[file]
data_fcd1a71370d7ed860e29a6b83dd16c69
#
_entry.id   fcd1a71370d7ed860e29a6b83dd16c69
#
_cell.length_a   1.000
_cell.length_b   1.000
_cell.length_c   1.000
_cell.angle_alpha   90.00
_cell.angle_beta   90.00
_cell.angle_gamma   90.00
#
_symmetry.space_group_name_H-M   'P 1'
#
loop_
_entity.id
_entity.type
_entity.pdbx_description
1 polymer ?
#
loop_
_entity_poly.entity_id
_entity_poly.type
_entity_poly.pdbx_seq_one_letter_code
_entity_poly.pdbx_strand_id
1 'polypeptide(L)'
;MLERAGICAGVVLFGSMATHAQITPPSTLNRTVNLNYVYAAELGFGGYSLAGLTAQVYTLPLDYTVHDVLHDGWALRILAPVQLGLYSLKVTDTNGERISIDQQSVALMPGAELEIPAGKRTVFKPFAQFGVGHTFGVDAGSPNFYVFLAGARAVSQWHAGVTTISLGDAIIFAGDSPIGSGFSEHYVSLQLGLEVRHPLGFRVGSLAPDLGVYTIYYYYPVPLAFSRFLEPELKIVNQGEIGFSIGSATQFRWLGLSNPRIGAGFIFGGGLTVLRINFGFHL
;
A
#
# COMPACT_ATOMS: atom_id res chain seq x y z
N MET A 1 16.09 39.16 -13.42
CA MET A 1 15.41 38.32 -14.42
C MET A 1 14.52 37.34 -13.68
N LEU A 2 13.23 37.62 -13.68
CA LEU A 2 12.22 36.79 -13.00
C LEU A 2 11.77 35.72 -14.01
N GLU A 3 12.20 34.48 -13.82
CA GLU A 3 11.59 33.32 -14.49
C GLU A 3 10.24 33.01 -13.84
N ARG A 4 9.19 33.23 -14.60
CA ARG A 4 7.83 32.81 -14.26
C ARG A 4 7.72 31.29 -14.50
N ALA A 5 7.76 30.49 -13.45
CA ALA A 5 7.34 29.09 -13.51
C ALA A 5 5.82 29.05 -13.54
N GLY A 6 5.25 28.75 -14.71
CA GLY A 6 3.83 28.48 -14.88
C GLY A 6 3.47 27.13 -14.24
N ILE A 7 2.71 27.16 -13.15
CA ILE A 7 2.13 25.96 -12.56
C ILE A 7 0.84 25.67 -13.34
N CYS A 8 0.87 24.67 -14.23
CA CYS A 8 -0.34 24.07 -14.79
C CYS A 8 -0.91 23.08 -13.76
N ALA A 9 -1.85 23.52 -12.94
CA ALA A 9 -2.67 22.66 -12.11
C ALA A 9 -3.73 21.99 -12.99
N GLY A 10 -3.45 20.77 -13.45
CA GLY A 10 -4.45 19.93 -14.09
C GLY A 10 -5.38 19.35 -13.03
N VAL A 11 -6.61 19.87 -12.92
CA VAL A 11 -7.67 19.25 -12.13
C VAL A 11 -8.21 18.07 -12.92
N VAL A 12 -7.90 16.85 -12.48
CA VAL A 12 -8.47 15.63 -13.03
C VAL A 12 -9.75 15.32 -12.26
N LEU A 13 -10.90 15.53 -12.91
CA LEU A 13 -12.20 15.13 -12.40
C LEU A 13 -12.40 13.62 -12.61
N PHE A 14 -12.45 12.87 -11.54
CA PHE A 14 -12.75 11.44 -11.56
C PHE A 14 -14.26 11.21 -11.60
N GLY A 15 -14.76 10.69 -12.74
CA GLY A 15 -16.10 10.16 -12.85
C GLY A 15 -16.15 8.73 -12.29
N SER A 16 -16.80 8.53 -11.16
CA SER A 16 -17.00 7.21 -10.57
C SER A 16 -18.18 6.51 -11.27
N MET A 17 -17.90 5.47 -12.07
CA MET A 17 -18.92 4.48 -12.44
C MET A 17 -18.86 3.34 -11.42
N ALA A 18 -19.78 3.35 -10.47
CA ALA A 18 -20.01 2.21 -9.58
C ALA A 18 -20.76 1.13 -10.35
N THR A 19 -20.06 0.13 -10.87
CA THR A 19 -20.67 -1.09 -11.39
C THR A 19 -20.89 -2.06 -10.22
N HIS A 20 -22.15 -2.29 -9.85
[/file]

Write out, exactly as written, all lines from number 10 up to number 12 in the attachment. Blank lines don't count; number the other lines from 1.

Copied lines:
_cell.angle_gamma   90.00
#
_symmetry.space_group_name_H-M   'P 1'